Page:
Since his emergence with Super Size Me, filmmaker Morgan Spurlock has taken a more entertainment rather than educational approach to documentary filmmaking. It’s not that his films are devoid of public value, or are sloppily researched. Indeed, many credit Super Size Me with McDonald’s declining sales and willingness to introduce healthier options than Big Macs and triple quarter pounders. It’s just that Spurlock takes a rather manipulative approach to filmmaking. His latest work, Rats, is his attempt to reconfigure the documentary within the confines of a horror movie. While this exercise works in theory, Rats has some severe flaws that hamper the experience.
Based on Robert Sullivan’s best selling book of the same name, Rats explores the challenge the exploding rodent population serves to communities, especially densely populated urban areas. Spurlock travels the globe in order to capture how New York, New Orleans, India, Vietnam and a quiet Cornish farming community attempt to control the rat population. It’s a clash of cultures that serves up a variety of profiles. New York examines how the growing population could take over the city streets, and how improper sanitation poses the biggest obstacle to controlling the rodent population. A laboratory New Orleans concerns itself with the myriad of disease and pestilence rats carry and the public health risk they pose. In India, Cambodia and Vietnam, rats offer economic opportunity to the population. This comes in many forms, as rat catchers patrol the streets of Dubai, killing any rodent they come across by hand or with primitive tools. Vietnam serves up rat as a cheap but popular dish in many restaurants.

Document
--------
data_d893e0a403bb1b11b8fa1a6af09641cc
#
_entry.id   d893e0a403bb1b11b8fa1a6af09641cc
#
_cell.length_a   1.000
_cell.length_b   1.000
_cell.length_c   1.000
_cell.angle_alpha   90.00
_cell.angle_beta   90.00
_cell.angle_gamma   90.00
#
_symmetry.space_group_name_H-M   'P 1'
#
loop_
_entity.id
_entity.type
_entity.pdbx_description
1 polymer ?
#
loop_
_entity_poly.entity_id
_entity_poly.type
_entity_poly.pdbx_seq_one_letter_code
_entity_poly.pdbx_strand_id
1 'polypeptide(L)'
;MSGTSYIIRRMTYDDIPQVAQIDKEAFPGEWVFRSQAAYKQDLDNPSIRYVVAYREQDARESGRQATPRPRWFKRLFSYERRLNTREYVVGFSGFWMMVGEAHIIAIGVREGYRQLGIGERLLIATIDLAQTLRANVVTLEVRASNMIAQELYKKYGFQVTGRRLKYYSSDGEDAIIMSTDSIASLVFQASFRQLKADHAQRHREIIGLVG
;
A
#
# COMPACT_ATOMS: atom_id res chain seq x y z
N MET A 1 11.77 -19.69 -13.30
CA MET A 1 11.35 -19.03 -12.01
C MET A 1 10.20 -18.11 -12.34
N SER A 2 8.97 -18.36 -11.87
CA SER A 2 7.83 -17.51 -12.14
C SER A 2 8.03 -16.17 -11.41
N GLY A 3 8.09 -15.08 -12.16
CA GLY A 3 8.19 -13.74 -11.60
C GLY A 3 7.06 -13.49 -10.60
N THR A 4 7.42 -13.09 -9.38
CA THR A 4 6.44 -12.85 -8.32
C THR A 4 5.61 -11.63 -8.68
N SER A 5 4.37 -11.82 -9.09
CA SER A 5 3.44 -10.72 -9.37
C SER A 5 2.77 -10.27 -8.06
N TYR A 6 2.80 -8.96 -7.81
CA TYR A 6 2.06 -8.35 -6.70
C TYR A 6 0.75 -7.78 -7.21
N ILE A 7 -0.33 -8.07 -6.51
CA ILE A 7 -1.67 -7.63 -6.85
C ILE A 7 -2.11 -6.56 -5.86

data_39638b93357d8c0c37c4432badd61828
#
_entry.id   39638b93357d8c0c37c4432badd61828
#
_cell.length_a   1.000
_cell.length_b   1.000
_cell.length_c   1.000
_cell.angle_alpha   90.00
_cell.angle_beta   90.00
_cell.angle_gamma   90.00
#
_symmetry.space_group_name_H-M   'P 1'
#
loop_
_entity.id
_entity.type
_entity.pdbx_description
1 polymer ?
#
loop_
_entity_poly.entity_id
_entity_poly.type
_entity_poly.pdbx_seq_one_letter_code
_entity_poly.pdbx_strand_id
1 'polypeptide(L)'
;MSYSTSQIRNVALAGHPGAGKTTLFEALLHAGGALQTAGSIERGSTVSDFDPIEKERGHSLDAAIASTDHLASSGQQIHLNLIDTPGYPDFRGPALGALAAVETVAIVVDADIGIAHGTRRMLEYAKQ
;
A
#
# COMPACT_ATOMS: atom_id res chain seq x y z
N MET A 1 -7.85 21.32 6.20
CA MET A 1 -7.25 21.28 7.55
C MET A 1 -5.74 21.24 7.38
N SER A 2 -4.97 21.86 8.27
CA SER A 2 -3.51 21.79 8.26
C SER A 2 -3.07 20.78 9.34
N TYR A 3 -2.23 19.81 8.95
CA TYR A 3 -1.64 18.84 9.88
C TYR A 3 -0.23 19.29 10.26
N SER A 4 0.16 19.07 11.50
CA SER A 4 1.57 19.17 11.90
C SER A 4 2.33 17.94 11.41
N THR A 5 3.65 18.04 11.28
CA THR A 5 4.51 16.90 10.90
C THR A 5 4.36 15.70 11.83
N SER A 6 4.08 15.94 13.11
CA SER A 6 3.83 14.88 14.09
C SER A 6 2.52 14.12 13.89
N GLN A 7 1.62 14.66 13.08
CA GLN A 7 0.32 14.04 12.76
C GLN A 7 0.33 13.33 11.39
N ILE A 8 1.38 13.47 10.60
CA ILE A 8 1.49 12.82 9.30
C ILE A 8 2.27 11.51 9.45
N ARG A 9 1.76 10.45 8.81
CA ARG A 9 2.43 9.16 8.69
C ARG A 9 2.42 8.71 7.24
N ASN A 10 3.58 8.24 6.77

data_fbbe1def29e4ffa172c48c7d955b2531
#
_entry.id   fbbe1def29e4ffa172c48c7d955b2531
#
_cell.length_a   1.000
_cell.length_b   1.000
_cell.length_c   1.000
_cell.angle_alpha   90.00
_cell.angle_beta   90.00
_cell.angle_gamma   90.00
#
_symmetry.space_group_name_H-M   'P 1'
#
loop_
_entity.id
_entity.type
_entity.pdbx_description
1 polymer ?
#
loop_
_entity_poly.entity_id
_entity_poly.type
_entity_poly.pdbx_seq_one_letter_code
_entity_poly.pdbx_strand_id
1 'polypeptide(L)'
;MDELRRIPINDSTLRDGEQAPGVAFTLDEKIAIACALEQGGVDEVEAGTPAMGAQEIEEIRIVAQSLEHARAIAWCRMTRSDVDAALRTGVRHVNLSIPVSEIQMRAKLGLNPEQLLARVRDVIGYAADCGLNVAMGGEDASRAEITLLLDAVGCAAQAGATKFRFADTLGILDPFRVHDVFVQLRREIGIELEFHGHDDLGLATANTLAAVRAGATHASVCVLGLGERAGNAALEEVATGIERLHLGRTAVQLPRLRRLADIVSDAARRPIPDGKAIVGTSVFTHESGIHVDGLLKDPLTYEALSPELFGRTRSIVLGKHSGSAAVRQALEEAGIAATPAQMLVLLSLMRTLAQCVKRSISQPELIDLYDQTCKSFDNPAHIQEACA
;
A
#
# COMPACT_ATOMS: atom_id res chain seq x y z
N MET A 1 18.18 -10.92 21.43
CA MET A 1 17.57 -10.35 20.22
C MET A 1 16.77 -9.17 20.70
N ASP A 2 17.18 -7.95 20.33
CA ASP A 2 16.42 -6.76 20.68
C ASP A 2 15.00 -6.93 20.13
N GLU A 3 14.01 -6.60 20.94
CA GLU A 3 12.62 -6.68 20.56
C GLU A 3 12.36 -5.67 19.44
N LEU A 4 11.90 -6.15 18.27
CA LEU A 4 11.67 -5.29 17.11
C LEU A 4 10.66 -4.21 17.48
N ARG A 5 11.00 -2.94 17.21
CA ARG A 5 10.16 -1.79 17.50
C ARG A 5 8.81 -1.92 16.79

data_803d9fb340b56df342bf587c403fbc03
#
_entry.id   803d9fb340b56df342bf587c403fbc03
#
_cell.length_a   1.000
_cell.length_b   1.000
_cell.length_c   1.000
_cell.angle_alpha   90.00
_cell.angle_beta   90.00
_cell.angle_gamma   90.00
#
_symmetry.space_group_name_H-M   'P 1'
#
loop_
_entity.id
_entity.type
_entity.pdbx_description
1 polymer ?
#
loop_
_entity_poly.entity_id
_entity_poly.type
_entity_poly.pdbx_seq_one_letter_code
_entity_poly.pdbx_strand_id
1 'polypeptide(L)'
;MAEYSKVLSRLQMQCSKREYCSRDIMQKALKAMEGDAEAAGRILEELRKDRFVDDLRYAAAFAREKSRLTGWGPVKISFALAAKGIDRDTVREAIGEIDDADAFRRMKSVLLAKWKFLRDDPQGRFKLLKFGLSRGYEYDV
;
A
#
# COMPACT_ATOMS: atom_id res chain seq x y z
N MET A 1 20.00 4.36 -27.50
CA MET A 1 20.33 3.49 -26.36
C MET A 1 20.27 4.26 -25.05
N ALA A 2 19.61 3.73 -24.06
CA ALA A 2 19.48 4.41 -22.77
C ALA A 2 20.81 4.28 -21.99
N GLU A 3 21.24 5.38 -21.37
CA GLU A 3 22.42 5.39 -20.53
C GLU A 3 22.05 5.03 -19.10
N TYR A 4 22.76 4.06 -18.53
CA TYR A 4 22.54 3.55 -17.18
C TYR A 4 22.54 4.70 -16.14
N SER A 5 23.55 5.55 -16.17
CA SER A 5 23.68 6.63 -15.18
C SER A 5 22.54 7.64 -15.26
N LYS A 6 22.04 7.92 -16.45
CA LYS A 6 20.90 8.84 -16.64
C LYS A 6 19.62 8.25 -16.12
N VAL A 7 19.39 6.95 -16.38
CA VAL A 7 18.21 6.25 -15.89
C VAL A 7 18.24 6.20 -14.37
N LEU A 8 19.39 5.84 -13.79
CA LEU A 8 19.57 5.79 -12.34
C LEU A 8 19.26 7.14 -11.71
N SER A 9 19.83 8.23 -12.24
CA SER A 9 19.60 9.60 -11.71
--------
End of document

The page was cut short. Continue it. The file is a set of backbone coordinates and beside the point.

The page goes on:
Rats finds Spurlock employing standard horror movie tropes in order to manipulate the audience. The film begins with a jump scare tight out of the horror movie playbook, as a rodent comes leaping out of the dark, straight at the camera. Rats is teeming with gory material. Scientists dissect rats on screen, pulling out parasites and bulging larvae that the camera zooms in on until they fill up the screen. The rat patrols of India are filmed in the shadows, and as they corner their prey, they snap the rats’ necks like villains out of a slasher film. The rats themselves threaten to overrun the screen time and time again, while the bass heavy, thrumming score permeates every second of the film.
Pierre Takal’s music is the largest problem with the film. It’s a generic horror movie score that never lets up for a second. Takal’s score invades every inch of the film, and it manipulates the emotions of the audience rather than allowing for the viewer to make their own judgement as to the problems the rodents may or may not pose. Spurlock has his agenda: rats are bad and they could kill us all. He uses music as a sledgehammer rather than a scalpel, as he hopes to smash his agenda into the viewers heads. The best example of this takes place on a Cornish farmer where the local exterminator deploys his team of two dozen terrier hunting dogs to seek out and eliminate the farm’s rats. While the onlookers seem to believe this is great sporting fun, hyper slow motion shots and the funeral dirge is meant to sicken and terrify the viewer.
Rats is also guilty of larger sin of cultural insensitivity. Spurlock seems to shame the Indian cultures that use primitive means to hunt rats and the Vietnam cooks that serve them to ravenous patrons. There’s zero mention of the economic circumstances that define and shape these cultures. They serve as forms of mock and ridicule when compared to the more urbane, economically sound New York agencies and Louisiana scientific labs.
While Rats works as a genre film, and should be viewed through that prism, it is too one sided and manipulative to be considered an informative documentary. As has been the case throughout his career, Spurlock looks to entertain first. The film is more of an experiment his part to see if he could create the world’s scariest documentary. If that is the goal, he may have succeeded. It’s still a question mark as to whether he made a movie worth watching.